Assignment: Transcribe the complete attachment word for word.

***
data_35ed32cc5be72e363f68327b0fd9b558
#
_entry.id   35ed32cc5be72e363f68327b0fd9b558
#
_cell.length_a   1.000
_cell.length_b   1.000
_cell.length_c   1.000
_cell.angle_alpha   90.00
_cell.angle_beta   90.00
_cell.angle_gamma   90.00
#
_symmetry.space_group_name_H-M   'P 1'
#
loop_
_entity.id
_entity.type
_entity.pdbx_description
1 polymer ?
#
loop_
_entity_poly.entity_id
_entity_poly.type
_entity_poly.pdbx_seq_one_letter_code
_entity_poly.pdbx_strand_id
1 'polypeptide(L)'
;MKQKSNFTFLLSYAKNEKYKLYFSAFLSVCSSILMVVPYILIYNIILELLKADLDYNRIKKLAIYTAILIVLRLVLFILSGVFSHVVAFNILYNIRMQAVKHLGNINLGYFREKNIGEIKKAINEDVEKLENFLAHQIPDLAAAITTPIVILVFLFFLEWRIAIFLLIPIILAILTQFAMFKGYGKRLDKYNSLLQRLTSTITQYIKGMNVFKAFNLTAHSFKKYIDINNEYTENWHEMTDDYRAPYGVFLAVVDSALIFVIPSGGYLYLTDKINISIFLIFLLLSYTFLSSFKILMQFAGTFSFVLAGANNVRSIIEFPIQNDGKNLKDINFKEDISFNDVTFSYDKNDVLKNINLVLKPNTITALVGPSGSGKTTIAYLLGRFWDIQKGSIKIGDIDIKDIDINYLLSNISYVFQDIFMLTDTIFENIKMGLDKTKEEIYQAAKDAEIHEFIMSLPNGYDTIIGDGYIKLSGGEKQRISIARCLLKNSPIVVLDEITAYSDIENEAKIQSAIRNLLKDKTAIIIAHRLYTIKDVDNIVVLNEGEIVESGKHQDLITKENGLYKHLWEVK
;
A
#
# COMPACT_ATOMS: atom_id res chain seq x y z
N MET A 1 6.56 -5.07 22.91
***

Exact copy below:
data_35ed32cc5be72e363f68327b0fd9b558
#
_entry.id   35ed32cc5be72e363f68327b0fd9b558
#
_cell.length_a   1.000
_cell.length_b   1.000
_cell.length_c   1.000
_cell.angle_alpha   90.00
_cell.angle_beta   90.00
_cell.angle_gamma   90.00
#
_symmetry.space_group_name_H-M   'P 1'
#
loop_
_entity.id
_entity.type
_entity.pdbx_description
1 polymer ?
#
loop_
_entity_poly.entity_id
_entity_poly.type
_entity_poly.pdbx_seq_one_letter_code
_entity_poly.pdbx_strand_id
1 'polypeptide(L)'
;MKQKSNFTFLLSYAKNEKYKLYFSAFLSVCSSILMVVPYILIYNIILELLKADLDYNRIKKLAIYTAILIVLRLVLFILSGVFSHVVAFNILYNIRMQAVKHLGNINLGYFREKNIGEIKKAINEDVEKLENFLAHQIPDLAAAITTPIVILVFLFFLEWRIAIFLLIPIILAILTQFAMFKGYGKRLDKYNSLLQRLTSTITQYIKGMNVFKAFNLTAHSFKKYIDINNEYTENWHEMTDDYRAPYGVFLAVVDSALIFVIPSGGYLYLTDKINISIFLIFLLLSYTFLSSFKILMQFAGTFSFVLAGANNVRSIIEFPIQNDGKNLKDINFKEDISFNDVTFSYDKNDVLKNINLVLKPNTITALVGPSGSGKTTIAYLLGRFWDIQKGSIKIGDIDIKDIDINYLLSNISYVFQDIFMLTDTIFENIKMGLDKTKEEIYQAAKDAEIHEFIMSLPNGYDTIIGDGYIKLSGGEKQRISIARCLLKNSPIVVLDEITAYSDIENEAKIQSAIRNLLKDKTAIIIAHRLYTIKDVDNIVVLNEGEIVESGKHQDLITKENGLYKHLWEVK
;
A
#
# COMPACT_ATOMS: atom_id res chain seq x y z
N MET A 1 6.56 -5.07 22.91